The NIH is at risk of losing federal funding for its life-saving research, prevention efforts and jobs.
The Need To Retain Research Funding
October 14, 2012
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By: Stacy Sawyer
As a result of life-saving research funded by the National Institute of Health (NIH) and the American Heart Association, many Americans are alive today. The NIH is at risk of losing federal funding for its life-saving research, prevention efforts and jobs. The Association will be directly affected if the NIH's funding is decreased.
"If it wasn't for the efforts of the NIH and the American Heart Association I wouldn't be alive today," said Kristy Sidlar, a survivor of a progressive congenital cardiac condition. "Over 83 million Americans have been affected by cardiovascular disease and I am one of them. Fortunately for me, research efforts funded by the NIH and the American Heart Association saved my life and I'm advocating to help save the lives of others. Allowing our legislators to reduce this funding will impact millions of people."
As of now, the NIH invests 4 percent of its budget on cardiovascular research and 1 percent on stroke. On Jan. 2, the NIH could lose $2.4 billion in funding. According to the Association, the budget cuts are detrimental to our society. The NIH has increased economic growth by 4.5 billion and has created over 33,000 jobs. Cuts will cost the U.S. its leadership in the biotechnology and pharmaceutical industries. It will also stall the research for finding cures and treatments for the world's most prominent diseases such as heart disease, stroke and other cardiovascular diseases.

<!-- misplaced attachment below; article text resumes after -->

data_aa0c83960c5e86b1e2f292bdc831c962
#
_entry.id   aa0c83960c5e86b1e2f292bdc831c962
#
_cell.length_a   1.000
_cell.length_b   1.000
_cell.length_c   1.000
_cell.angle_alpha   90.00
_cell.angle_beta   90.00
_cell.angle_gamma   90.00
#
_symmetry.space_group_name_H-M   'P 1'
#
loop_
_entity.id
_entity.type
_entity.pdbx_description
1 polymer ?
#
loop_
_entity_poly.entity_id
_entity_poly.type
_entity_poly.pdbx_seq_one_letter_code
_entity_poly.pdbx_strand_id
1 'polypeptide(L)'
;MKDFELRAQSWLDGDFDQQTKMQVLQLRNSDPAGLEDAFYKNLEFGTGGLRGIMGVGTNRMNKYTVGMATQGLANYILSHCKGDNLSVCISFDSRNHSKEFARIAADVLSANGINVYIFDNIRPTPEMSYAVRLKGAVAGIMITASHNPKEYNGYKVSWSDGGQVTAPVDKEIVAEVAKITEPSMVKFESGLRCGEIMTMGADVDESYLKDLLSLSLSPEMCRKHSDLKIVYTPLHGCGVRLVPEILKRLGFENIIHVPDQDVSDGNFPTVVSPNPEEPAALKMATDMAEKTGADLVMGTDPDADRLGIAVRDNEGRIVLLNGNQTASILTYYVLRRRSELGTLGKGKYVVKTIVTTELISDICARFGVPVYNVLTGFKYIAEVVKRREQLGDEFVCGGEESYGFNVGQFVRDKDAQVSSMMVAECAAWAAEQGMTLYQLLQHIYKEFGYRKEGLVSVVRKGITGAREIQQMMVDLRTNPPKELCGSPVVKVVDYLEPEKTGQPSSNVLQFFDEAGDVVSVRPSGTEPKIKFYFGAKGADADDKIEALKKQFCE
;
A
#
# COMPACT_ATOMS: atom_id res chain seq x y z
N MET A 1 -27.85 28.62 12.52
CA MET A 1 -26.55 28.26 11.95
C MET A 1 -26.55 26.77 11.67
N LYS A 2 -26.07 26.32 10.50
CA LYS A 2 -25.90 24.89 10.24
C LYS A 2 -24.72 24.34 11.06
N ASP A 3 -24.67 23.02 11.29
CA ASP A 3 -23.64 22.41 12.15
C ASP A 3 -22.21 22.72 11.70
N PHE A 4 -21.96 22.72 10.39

"These cuts will deliver a destructive blow to the prevention efforts, access to affordable health care and investments in medical advances that provide hope for the millions struggling with cardiovascular disease and stroke," said Nancy Brown, CEO of the American Heart Association.
The NIH is American's supreme medical research organization. The organization is dedicated to detecting, diagnosing, treating and preventing disease and disability. Cardiovascular disease is the most prominent cause of death among Americans. It is also the most costly and the most underfunded. Due to the low funding, the research that the NIH conducts is low in comparison to the high amount of cardiovascular disease cases.
You're the Cure is a group of American citizens advocating for policy change for the American Heart Association and the American Stroke Association. The advocates work to influence policy makers through emails, letters to the editor, phone calls, events and face-to-face meetings. Some of their past accomplishments include creating smoke-free communities, placing AED (automated external defibrillator) devices in public places and increasing federal funding for medical research. To become an advocate for the American Heart Association, visit www.yourethecure.org
Stacy Sawyer is the Director of Communications for the American Heart Association. She can be reached at (989) 225-7513.
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